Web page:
Temp sensor and Alternate power source

I'm using a spark fun temp sensor(TMP117) and when I hook it up directly to my Arduino Due it works fine but when I use an alternate power source the code freezes when booting up.

I have a separate 3.3V power supply that I connect to the TMP117 sensor with the Pwr and Gnd and then connect the SDA to Due pin 20 and SCL to Due pin 21. I have tried connecting the Due ground to the TMP117 along with the ground from the power source together but still no luck.

The power LED on the TMP117 lights up with or without the ground from the Due.

I haven't attempted to connect multiple power sources to power separate devices before so I'm not sure if I'm doing it right.

Here's the code I'm using

/******************************************************************************
  Example2_AlertStatuses.ino
  Example for the TMP117 I2C Temperature Sensor
  Modified by: Ho Yun "Bobby" Chan @ SparkFun Electronics
  Date Modified: November 12, 2019
  Written by: Madison Chodikov @ SparkFun Electronics
  Date: May 29 2019
  ~

  This sketch sets the TMP117 temperature sensor's high limit,
  low limit, and alert function mode. Once set, we read the 
  temperature in °C and checks alert status. If we are outside
  of the boundary, we will output a message indicating
  that we are beyond the limit. The alert statuses is dependent
  on the mode so make sure to 
  

  Resources:
  Wire.h (included with Arduino IDE)
  SparkFunTMP117.h (included in the src folder) http://librarymanager/All#SparkFun_TMP117

  Development environment specifics:
  Arduino 1.8.9+
  Hardware Version 1.0.0

  This code is beerware; if you see me (or any other SparkFun employee) at
  the local, and you've found our code helpful, please buy us a round!

  Distributed as-is; no warranty is given.
******************************************************************************/

/*
  NOTE: For the most accurate readings:
  - Avoid heavy bypass traffic on the I2C bus
  - Use the highest available communication speeds
  - Use the minimal supply voltage acceptable for the system
  - Place device horizontally and out of any airflow when storing
  For more information on reaching the most accurate readings from the sensor,
  reference the "Precise Temperature Measurements with TMP116" datasheet that is
  linked on Page 35 of the TMP117's datasheet
*/

#include <Wire.h> // Used to establish serial communication on the I2C bus
#include <SparkFun_TMP117.h> // Used to send and recieve specific information from our sensor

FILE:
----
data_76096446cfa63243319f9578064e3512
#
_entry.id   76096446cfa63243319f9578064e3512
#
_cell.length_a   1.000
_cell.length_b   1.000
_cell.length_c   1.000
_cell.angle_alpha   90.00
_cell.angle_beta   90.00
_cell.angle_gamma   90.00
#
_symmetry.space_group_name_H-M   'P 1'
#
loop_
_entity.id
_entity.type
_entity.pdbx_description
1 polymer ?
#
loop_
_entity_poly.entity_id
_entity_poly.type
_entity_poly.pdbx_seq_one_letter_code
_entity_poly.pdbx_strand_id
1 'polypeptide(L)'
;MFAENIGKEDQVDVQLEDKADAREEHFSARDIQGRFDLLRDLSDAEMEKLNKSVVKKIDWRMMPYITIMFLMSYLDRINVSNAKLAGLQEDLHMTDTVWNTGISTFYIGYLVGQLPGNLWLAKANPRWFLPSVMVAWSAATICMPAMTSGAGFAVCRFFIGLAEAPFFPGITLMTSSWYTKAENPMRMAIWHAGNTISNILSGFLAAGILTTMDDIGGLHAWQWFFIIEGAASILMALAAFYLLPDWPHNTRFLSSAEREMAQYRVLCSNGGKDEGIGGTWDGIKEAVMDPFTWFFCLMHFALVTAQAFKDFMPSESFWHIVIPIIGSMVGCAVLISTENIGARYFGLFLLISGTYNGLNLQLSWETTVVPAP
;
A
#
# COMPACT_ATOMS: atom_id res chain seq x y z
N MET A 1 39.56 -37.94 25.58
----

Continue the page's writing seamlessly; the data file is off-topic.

// The default address of the device is 0x48 (GND)
TMP117 sensor; // Initalize sensor

byte AlertFlag = 0; //variable to hold high and low alert flags from configuration register
boolean H_AlertFlag = 0;  //variable to hold state of high alert flag
boolean L_AlertFlag = 0;  //variable to hold state of low alert flag

void setup()
{
  Wire.begin();
  Serial.begin(115200);    // Start serial communication at 115200 baud
  Wire.setClock(400000);   // Set clock speed to be the fastest for better communication (fast mode)
  Serial.println("TMP117 Example 2: Alert Statuses");
  if (sensor.begin() == true) // Function to check if the sensor will correctly self-identify with the proper Device ID/Address
  {
    Serial.println("Begin");
  }
  else
  {
    Serial.println("Device failed to setup- Freezing code.");
    while (1);
  }

  Serial.println("");
  Serial.println("Note: Make sure to configure the your High and");
  Serial.println("Low Temperature Limits. These values will");
  Serial.println("be cleared on power cycle since it is only");
  Serial.println("saved in the volatile registers. This code");
  Serial.println("sets it manually. You can look at Example 5");
  Serial.println("in the library for more ideas!");

  /*Note: Set the high and low limits. Make sure to set limits
    between -256°C and 255.99°C. For quick testing at room
    temperature that is about 20°C-25°C, we can use the heat
    from our hand or lightly breathing on the sensor. Adjust
    as necessary.*/
  sensor.setHighLimit(25.50); //set high limit to 25.50°C
  sensor.setLowLimit(25.00);  //set low limit to 25.00°C

  //Get High Temperature Limit
  Serial.println("");
  Serial.print("High Temperature Limit: ");
  Serial.print(sensor.getHighLimit());
  Serial.println("°C");

  //Get Low Temperature Limit
  Serial.print("Low Temperature Limit: ");
  Serial.print(sensor.getLowLimit());
  Serial.print("°C");
  Serial.println("");

  /*Note: Set to alert or therm mode. To change, simply adjust
    add or remove a `//` to the line.*/
  sensor.setAlertFunctionMode(0);//set to alert mode
  //sensor.setAlertFunctionMode(1);//set to therm mode

  /*Get "Alert Function Mode" Bit from configuration register
    Note: Depending on the mode, this affects the way HIGH and
    LOW Alert Fields behave in the Configuration Register. For more
    information, check out the following sections of the datasheet:
      7.4.4.1 Alert Mode (pg 14)
      7.4.4.2 Therm Mode (pg 16)